There are more than 1,000 undergraduate Irish students now studying in Dutch universities alone. Thousands more attend colleges in other EU countries. Again, these students are not credited to their schools for progression to third-level status in the Irish Times charts as we do not have any data on such students.
Factors influencing students’ college destinations
Each year, the tables show very large numbers of students who go to college attended schools in socially advantaged communities. The data shows these students tend to opt predominantly for universities and teacher-training courses.
Higher Education Authority (HEA) data shows these institutions have the lowest drop-out rates (from 4 per cent in teacher-training colleges to 9 per cent in universities). Is that surprising, given the supports these students receive from their parents?
The HEA data also shows students from schools in less-advantaged communities get far fewer places in high-points university courses and tend to progress to institutes of technology. HEA data shows these students have more difficulties completing college, with drop-out rates of up to 20 per cent common.
Student Universal Support Ireland (Susi) figures show a large proportion of successful grant applicants go to ITs rather than universities, confirming the social-class divide reflected in institutions’ student intake.
The progression tables also show how parochial our college choice is, and how the presence of a third-level college in an area increases the progression rates of students from second-level to third-level within commuting distance of those colleges. Unlike in the UK, where students tend to select colleges far from home, Irish students gravitate towards local colleges if they can get a place in the discipline they want. This may reflect the lack of a student-loan scheme which would allow consideration of a wider range of options and may also reflect the acute ongoing shortage of student accommodation, with recent reports indicating that up to 10 per cent of students are couch-surfing or, in some cases, sleeping in cars.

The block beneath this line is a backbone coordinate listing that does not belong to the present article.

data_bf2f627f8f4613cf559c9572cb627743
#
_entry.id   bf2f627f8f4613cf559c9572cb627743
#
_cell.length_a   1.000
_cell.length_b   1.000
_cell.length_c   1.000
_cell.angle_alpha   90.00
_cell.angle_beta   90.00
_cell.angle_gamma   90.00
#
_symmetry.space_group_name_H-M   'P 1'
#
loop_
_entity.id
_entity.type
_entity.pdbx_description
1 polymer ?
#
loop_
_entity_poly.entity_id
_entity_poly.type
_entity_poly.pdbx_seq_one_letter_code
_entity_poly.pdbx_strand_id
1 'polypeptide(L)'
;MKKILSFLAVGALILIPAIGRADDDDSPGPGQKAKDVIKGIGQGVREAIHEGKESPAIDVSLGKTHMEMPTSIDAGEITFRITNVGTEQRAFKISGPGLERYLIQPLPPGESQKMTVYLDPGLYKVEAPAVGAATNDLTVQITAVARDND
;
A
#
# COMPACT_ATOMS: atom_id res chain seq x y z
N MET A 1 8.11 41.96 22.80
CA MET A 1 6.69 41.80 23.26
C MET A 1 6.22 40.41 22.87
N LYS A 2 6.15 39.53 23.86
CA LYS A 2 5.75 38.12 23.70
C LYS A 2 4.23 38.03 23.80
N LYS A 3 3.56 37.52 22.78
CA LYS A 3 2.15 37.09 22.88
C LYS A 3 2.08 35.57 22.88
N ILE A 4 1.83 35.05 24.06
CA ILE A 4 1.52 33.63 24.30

Publishing this data is not passing judgement on the success of any school in supporting their students to get to college. For schools where both parents of many students are graduates, and where they have been supported throughout their education, getting a college place is no great reflection on the success of their school. Alternatively, we are keenly aware that for schools in disadvantaged communities, securing third-level progression for even a small proportion of students reflects highly motivated teachers, and is a fantastic achievement.
McManus scholarship programme
One of the most interesting pieces of data relating to schools’ success in supporting students from financially disadvantaged backgrounds can be seen in the JP McManus scholarship awards.
The awards, established in 2008 and worth €6,700 a year to each student, are given annually to Ireland’s best performing students for the duration of their undergraduate degrees.
There is no application process but qualifying students must attend a non-feepaying school, be exempt from paying the Leaving Certificate fee and must also be sitting the Leaving Certificate for the first time.
A total of 125 All Ireland Scholarships from the 32 counties are awarded each year and this year will see the total number awarded to date rise to 1,371. Some 656 successful graduates have already qualified with primary and post graduate degrees under the scheme.
Having attended the awards ceremony in UL for the past five years, I have been struck by the large numbers of award-winners whose families have only come to live in Ireland in the past 15 years.
More than 50 per cent of the 125 award winners in 2018 secured 600 points, with nine students securing the maximum 625. The schools who helped these students secure these grades may not appear at the top of the best-performing schools lists, but they are teaching the students in their care to the highest possible standards.
Why does ‘The Irish Times’ publish these charts given the number of caveats involved?
The Irish Times publishes these progression charts annually because they are based on data provided by the State Examinations Commission – total number of SITs per school, and the third-level CAO colleges – total number of former past pupils of each school attending first year in 2018. Even if the charts are flawed, they are the only indicator of schools’ academic performance available to readers.
Third level colleges point out that this schools data originates at the State Examinations Commission. It is forwarded to the Central Applications Office, who forward it to third level institutions. As the data is provided to each university for particular administrative purposes, they say they cannot stand over the accuracy of the data if it is used for any other purpose.
The data provided includes every school setting in which a candidate sat the examination, even if only for one subject.
Therefore, the data will not always reflect the number of incoming students to a third level college, because in cases where, for example, a candidate sat the examination twice, that candidate will appear as a statistic under both institutions and be doubly entered in the data. The double counting occurs even where the candidate repeated the examination in the institution where he or she first sat the examination.